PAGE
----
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- April 06, 1987
- Vol. 27
- No. 14
Across a Land of Power and Poetry
Who Are the 280 Million Men, Women and Children from the Baltic to the Pacific Who Form the Soviet Union?
In an attempt to better understand the people who live under the hammer and sickle, we were embarking on what proved to be a marathon journey through the largest country on earth. Our goal was to report on Soviets the same way that PEOPLE reports on Americans. We decided at the start that we would not tread on ground already heavily traveled by the Western press. We would attend neither the ballet nor the circus. We would eschew international politics. And though we were sensitive to their plight, we would not search out refuseniks or dissidents. We would instead look into everyday life, visit the Russians where they live.
The competition between the U.S. and the U.S.S.R. invites constant comparison, making the Soviet Union a kind of distorting mirror for Americans, reflecting a world that in many ways is the reverse of our own. Our societies claim many of the same ideals—justice, equality, even democracy—but the same words there seem to mean the opposite of what they mean here. When the Soviets purport to show us their true face, we suspect the mirror of tricking us. And yet the sense of recognition persists—along with the itch to know: What are the Russians really like?
As long as the Soviet Union remains a closed society (which could be forever), that question will be difficult to answer. No Westerner, let alone a journalist, is allowed to travel freely there. Our trip, approved about 1½ years after application, no doubt as a result of Mikhail Gorbachev's embryonic reforms, was organized under the sponsorship of the state-controlled Novosti Press Agency (APN), a cross between an official wire service and a government public relations agency. We began our first day visiting Novosti's headquarters to review our interview requests. To our surprise, most were approved. Others were not. We did not, for instance, get to see Mikhail Kalashnikov, inventor of one of the world's most widely used rifles, the AK-47. And, despite repeated promises to the contrary, we were never allowed to speak with any worker involved in the Chernobyl disaster.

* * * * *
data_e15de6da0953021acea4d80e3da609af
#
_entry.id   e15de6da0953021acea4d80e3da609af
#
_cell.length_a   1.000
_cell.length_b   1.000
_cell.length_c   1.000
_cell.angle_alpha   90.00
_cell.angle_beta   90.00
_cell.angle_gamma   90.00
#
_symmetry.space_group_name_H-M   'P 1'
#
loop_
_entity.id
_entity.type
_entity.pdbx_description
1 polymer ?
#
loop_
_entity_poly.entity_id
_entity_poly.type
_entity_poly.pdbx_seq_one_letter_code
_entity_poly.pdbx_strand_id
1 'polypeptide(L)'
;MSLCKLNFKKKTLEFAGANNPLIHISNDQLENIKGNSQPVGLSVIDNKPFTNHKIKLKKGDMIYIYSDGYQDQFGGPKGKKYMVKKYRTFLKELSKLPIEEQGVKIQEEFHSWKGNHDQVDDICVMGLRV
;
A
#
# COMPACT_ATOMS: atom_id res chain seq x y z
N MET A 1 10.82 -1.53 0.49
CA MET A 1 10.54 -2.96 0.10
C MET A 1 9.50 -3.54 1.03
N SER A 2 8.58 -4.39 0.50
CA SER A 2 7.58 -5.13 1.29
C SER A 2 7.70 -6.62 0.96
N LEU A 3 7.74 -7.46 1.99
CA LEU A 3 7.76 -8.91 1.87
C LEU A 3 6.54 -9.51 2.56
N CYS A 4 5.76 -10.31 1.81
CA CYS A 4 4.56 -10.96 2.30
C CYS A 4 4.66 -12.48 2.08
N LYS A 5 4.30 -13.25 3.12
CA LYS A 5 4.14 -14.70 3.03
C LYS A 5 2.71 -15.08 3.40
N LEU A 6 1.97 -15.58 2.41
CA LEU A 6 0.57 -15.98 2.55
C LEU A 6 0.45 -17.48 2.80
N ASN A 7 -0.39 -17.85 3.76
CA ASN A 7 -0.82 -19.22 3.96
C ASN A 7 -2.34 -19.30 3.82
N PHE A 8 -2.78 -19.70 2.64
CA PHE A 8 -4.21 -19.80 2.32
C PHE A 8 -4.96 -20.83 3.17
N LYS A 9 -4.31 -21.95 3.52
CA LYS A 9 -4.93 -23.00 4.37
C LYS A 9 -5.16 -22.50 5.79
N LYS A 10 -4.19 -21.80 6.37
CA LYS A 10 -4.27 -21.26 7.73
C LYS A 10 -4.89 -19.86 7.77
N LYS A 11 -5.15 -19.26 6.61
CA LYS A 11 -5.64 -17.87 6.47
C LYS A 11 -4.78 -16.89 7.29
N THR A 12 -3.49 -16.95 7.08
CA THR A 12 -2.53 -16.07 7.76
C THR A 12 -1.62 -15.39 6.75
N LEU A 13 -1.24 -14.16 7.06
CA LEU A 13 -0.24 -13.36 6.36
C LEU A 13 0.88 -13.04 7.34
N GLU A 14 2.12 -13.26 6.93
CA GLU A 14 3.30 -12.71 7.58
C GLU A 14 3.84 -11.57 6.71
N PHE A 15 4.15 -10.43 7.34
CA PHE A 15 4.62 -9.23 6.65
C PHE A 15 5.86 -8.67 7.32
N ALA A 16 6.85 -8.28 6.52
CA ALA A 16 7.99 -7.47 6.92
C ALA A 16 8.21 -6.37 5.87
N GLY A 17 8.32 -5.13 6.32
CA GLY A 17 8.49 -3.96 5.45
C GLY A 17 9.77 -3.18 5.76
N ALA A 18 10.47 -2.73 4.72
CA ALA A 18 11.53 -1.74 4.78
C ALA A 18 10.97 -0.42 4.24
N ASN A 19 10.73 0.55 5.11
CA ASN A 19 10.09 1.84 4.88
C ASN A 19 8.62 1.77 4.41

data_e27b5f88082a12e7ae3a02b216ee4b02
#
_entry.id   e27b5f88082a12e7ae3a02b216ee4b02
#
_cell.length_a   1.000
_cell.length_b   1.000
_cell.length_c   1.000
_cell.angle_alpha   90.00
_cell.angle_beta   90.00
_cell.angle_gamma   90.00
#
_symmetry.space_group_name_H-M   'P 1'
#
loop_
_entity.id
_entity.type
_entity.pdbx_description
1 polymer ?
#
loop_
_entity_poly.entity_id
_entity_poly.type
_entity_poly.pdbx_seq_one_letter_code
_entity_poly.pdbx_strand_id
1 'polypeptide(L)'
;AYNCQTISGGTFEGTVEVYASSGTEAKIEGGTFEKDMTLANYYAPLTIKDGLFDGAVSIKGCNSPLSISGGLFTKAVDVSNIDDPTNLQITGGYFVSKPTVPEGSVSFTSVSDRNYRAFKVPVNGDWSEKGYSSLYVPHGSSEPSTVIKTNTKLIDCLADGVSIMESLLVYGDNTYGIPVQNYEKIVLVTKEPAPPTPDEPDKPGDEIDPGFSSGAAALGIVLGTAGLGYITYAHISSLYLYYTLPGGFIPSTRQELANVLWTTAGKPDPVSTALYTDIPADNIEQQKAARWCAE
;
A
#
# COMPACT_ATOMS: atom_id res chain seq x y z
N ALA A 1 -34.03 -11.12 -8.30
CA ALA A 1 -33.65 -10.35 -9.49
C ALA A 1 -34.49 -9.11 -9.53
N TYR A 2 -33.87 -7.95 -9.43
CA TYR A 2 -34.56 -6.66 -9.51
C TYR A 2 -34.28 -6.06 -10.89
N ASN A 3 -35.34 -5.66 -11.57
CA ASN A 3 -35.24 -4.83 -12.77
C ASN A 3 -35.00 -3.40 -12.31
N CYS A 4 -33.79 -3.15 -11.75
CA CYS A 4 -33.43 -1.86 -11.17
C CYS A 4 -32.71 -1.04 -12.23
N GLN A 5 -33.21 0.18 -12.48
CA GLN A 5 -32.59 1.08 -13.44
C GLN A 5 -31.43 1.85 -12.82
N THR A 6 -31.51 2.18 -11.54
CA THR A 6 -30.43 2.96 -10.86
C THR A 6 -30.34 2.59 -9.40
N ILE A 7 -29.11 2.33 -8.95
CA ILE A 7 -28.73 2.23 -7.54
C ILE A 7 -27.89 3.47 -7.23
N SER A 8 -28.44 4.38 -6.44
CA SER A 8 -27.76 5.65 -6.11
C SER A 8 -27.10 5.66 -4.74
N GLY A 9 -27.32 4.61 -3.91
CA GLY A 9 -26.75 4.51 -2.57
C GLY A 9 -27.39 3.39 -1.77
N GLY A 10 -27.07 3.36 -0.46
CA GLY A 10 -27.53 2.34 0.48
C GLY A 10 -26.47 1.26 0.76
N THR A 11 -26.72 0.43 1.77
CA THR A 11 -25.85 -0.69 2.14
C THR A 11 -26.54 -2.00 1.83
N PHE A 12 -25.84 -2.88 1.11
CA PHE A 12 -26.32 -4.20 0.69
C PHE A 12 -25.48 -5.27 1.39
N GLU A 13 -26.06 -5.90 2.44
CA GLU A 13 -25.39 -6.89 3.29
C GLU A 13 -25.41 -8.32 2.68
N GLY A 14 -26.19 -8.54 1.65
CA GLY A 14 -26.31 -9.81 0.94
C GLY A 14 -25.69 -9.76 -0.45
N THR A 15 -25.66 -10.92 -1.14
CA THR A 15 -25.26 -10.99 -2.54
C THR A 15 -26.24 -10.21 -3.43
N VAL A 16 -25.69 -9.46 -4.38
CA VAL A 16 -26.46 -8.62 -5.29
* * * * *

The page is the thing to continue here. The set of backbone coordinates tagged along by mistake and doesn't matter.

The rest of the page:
Yet, with APN's watchful assistance, we were able to interview and photograph scores of Soviets. We watched them at work and at leisure, ate with them and visited their homes. At first we feared that we might be taken only to "Potemkin villages," attractive false fronts concealing a less attractive reality. (The Russians, past masters at concealment, even have a name for it—pokazuka, "making a show.") We were not so deceived, though an occasional attempt was made. When we asked to interview a Moscow bus driver, for example, we were taken to four men in immaculate suits and ties sitting in front of a gleaming bus. We kept straight faces and so did the most distinguished-looking bus drivers in the U.S.S.R.
We were aware that we were being shown some of the best the Soviet Union has to offer. But even the Soviet best is more than Americans usually get to see up close, and if you know the best you can judge the rest. Though we visited many homes, for instance, we never saw a communal apartment. Some 20 percent of all Soviets reportedly still live that way. (TIME magazine correspondent Nancy Traver, however, had visited one. See story, page 51.)